Calera police chief Hyde, others praise law enforcement cooperation with Chickasaw Nation

Photo courtesy Chickasaw Nation.

Chickasaw Nation

Three years ago, the U.S. Supreme Court rendered a decision many thought would create a virtual tsunami of legal difficulties for local law enforcement. Today, reality has proven those fears unfounded, resulting in nothing more than a temporary minor ripple.

Thanks to cross-deputation agreements between the Chickasaw Nation, and area and state law enforcement agencies, mutual cooperation continues to ensure area residents’ safety.

In July 2020, the U.S. Supreme Court ruled in McGirt v. Oklahoma that Congress had never disestablished the Muscogee Nation reservation in eastern Oklahoma. In 2021, the Oklahoma Court of Criminal Appeals also applied that ruling to the Chickasaw Nation. These decisions meant that tribal and federal courts, rather than state courts, suddenly became responsible for crimes committed by tribal citizens on reservation land.

In June 2022, a subsequent Supreme Court decision in Oklahoma v. Castro-Huerta added to the potential for confusion. It stipulated that non-First Americans committing crimes against First Americans on tribal land remained the purview of state and federal courts.

Chickasaw Lighthorse Police Chief Chris Palmer says cross-deputation agreements helped to eliminate whatever chaos might have resulted from either ruling.

“Through cross-deputation agreements, municipal, county, state, tribal and federal agencies are issued Chickasaw Nation law enforcement commission cards,” Chief Palmer said. “These commissions allow each commissioned officer the ability to enforce Chickasaw Nation law within Chickasaw Nation treaty territory as a Chickasaw Nation Lighthorse officer.”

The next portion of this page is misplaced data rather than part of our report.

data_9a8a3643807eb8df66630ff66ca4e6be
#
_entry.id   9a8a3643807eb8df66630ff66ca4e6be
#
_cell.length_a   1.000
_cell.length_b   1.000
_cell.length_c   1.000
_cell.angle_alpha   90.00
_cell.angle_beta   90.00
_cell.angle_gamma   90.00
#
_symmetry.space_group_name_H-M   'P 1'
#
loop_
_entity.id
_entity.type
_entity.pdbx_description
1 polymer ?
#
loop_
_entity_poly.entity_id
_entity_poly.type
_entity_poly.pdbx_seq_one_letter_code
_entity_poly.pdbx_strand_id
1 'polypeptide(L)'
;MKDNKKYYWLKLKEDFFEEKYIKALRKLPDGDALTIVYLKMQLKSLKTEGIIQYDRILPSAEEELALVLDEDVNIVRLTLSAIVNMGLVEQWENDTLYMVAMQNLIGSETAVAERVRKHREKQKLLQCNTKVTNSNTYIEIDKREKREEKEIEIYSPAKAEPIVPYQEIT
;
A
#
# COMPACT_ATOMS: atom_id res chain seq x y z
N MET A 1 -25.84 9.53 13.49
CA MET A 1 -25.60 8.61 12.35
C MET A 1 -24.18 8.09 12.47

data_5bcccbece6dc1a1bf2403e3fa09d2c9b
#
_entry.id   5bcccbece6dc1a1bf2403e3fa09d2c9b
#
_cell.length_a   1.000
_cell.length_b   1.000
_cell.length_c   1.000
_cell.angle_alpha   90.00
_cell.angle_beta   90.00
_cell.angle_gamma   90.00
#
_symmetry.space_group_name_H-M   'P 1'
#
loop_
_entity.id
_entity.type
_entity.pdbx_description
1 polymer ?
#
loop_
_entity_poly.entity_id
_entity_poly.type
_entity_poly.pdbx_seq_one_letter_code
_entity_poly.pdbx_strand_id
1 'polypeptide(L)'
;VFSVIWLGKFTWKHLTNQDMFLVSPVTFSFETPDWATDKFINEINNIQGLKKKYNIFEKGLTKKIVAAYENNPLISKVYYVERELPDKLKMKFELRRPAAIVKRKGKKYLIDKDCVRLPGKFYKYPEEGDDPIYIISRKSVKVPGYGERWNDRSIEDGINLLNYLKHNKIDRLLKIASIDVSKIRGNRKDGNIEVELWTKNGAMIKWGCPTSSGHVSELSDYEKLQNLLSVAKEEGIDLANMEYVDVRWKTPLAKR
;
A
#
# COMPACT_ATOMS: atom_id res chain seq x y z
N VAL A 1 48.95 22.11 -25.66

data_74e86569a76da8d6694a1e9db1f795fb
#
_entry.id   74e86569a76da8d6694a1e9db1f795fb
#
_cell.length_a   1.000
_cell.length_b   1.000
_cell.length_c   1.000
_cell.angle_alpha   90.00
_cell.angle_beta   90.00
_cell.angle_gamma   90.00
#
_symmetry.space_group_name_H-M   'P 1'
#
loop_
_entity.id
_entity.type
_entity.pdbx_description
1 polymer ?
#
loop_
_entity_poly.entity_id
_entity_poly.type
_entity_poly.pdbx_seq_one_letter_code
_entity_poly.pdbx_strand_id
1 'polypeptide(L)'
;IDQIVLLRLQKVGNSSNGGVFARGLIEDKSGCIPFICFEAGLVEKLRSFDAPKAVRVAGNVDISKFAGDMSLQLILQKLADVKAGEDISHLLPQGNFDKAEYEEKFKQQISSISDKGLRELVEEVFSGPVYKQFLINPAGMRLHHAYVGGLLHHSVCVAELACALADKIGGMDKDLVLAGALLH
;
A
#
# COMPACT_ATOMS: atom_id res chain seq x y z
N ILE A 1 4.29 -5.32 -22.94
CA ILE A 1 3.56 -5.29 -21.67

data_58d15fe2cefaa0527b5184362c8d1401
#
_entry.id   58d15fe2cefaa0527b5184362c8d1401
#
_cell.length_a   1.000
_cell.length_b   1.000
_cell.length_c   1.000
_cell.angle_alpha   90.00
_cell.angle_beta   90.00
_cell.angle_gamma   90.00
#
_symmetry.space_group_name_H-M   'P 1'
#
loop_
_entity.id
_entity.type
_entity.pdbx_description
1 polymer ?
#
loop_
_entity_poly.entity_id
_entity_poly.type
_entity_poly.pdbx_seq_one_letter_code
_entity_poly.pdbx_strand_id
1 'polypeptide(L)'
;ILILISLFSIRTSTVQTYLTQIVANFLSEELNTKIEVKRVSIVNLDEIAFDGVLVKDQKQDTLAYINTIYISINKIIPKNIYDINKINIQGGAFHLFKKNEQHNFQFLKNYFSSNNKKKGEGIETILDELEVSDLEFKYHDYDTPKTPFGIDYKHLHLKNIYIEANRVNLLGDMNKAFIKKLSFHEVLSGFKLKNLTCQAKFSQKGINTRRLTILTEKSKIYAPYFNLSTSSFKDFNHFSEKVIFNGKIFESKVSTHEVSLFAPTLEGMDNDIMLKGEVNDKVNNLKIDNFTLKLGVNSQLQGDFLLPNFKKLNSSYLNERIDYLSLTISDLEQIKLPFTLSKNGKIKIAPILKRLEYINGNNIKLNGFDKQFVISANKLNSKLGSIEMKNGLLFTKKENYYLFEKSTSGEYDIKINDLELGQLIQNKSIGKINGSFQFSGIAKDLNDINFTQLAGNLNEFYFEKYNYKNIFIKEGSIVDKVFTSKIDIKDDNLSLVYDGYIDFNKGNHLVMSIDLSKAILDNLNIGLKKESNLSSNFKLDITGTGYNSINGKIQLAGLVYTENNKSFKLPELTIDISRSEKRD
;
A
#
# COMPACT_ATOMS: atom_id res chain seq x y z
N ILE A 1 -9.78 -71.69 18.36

Chickasaw Lighthorse Police established working relationships with area law enforcement agencies and governments long before these court decisions made inter-agency cooperation a necessity.

“While we have 75 cross-deputation agreements with our partner agencies, maintaining relationships with our community partners is vital to public safety within the Chickasaw Nation. The Lighthorse Police Department works closely with our community partners to provide essential law enforcement services within the communities we serve,” Chief Palmer said.

He said ongoing communication is key to making sure these relationships remain active and vibrant.

“Relationships are fostered through constant communication with agency heads regarding community needs,” he said. “This includes regularly scheduled meetings to ensure everyone is working toward enhancing public safety and providing resources in areas that may have reduced or limited resources to address the most serious law enforcement needs of the community.”

Another important player in the communication process is the Chickasaw Nation Office of Governmental Affairs and Partnership.

“The Chickasaw Lighthorse Police Department works in conjunction with the Office of Governmental Affairs and Partnership in addressing the public safety needs of the partnering agencies, fostering relationships that enhance public safety today and for the future,” Chief Palmer said.